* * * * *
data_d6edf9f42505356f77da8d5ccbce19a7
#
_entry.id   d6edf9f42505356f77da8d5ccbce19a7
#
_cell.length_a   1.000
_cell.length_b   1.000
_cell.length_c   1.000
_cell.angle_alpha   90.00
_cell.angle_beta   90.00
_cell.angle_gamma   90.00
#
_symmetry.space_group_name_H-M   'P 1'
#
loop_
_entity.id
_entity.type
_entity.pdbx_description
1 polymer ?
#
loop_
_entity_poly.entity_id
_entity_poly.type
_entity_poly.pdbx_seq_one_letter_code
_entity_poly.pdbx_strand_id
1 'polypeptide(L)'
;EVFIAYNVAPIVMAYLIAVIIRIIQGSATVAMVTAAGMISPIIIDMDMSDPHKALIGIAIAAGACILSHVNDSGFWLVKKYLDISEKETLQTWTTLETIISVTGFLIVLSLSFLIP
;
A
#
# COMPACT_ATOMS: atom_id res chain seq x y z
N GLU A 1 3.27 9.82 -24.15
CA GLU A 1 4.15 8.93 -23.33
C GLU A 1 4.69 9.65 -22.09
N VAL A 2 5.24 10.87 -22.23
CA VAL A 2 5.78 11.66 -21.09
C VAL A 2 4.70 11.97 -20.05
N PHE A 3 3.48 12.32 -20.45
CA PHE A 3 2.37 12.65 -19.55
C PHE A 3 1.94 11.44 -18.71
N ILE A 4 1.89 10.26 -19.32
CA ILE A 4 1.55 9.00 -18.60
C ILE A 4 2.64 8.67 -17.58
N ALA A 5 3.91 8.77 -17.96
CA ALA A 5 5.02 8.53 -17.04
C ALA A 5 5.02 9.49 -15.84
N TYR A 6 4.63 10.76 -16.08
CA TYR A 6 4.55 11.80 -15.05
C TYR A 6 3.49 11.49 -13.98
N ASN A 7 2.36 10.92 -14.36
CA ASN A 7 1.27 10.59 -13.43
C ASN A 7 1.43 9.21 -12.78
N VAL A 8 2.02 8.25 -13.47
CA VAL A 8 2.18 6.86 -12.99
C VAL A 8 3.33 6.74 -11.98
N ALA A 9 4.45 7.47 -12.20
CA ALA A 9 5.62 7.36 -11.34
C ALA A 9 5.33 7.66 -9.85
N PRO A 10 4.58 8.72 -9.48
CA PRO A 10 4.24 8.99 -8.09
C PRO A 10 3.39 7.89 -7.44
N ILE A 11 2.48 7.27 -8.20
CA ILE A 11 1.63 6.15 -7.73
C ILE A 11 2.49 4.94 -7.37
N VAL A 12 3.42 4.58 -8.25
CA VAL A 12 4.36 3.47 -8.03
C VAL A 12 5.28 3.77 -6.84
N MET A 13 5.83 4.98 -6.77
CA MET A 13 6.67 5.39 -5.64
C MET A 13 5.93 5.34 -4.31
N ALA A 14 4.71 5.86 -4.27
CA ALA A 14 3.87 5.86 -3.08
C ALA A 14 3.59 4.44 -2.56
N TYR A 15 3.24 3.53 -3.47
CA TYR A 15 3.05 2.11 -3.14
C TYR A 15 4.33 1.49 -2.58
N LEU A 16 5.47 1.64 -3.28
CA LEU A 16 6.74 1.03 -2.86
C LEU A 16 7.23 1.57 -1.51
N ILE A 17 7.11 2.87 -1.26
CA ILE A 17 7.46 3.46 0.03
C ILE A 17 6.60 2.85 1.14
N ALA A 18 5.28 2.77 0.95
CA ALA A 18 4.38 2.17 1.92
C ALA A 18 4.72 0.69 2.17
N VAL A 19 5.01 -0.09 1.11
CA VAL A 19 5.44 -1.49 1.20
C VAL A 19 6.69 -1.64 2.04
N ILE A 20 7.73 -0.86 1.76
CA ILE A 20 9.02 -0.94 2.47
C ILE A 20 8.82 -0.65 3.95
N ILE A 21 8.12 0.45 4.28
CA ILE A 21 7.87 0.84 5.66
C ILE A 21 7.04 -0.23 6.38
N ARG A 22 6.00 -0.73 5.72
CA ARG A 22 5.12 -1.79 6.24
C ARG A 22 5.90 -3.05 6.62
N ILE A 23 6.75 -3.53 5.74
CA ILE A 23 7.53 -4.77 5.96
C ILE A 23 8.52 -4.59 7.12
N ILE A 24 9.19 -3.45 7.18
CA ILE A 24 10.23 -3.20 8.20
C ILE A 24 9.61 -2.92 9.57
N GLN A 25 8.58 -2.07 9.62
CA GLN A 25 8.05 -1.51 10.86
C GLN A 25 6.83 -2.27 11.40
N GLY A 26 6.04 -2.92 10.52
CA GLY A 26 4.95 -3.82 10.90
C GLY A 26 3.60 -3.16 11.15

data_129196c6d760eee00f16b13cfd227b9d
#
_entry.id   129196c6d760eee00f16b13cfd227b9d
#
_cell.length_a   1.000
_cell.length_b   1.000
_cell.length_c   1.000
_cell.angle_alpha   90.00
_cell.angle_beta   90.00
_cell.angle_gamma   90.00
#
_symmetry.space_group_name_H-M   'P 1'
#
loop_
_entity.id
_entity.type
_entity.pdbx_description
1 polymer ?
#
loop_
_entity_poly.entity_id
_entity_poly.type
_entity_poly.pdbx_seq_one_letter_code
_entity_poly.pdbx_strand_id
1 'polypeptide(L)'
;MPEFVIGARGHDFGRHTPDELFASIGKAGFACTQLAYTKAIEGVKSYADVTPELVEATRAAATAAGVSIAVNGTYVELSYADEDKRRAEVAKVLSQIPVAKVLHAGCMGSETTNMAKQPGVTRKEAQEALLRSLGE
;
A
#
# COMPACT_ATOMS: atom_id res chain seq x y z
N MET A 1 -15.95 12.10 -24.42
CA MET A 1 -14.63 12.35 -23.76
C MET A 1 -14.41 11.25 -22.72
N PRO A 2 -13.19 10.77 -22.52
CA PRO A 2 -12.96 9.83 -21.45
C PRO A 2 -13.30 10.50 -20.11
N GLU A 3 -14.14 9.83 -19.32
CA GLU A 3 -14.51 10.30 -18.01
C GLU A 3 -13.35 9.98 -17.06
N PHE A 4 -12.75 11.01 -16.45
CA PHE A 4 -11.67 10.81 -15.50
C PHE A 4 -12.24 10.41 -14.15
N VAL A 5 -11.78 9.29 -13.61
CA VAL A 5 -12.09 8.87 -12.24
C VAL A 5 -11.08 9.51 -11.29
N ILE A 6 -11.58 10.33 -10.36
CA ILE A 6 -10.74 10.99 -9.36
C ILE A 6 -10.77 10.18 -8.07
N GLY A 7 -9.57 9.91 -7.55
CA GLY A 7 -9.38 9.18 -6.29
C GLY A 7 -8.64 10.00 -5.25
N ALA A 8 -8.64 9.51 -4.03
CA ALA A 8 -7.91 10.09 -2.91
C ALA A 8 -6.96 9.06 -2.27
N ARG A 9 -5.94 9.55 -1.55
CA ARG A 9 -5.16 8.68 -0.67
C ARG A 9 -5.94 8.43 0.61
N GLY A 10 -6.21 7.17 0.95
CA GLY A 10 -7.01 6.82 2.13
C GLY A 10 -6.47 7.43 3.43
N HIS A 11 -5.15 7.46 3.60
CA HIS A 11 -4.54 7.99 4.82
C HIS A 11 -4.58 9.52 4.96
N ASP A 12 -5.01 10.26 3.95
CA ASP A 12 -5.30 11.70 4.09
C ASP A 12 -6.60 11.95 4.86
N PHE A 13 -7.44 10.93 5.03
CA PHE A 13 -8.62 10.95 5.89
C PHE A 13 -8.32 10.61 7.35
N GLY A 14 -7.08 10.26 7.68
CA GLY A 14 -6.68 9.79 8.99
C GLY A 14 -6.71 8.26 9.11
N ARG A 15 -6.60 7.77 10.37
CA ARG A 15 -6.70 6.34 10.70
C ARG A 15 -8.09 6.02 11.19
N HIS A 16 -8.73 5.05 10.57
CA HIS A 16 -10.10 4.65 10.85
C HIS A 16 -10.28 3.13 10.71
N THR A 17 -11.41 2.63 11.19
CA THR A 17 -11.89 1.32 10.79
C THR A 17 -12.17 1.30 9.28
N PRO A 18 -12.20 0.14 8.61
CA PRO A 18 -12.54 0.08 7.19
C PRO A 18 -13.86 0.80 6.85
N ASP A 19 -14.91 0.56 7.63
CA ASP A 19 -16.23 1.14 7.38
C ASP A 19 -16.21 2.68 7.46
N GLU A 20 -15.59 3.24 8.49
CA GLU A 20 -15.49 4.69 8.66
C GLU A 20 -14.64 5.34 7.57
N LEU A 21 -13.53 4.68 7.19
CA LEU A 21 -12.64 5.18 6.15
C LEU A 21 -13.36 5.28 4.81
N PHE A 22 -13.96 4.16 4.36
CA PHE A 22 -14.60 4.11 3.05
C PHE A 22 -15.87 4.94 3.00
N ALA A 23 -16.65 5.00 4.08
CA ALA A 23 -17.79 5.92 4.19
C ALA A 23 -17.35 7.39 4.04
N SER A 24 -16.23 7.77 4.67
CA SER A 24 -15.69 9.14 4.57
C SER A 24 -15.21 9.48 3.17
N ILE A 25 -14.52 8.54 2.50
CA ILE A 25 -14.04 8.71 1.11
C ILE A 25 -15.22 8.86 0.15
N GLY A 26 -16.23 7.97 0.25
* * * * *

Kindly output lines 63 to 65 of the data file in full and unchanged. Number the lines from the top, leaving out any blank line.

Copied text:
C ILE A 11 2.49 4.94 -7.37
N VAL A 12 3.42 4.58 -8.25
CA VAL A 12 4.36 3.47 -8.03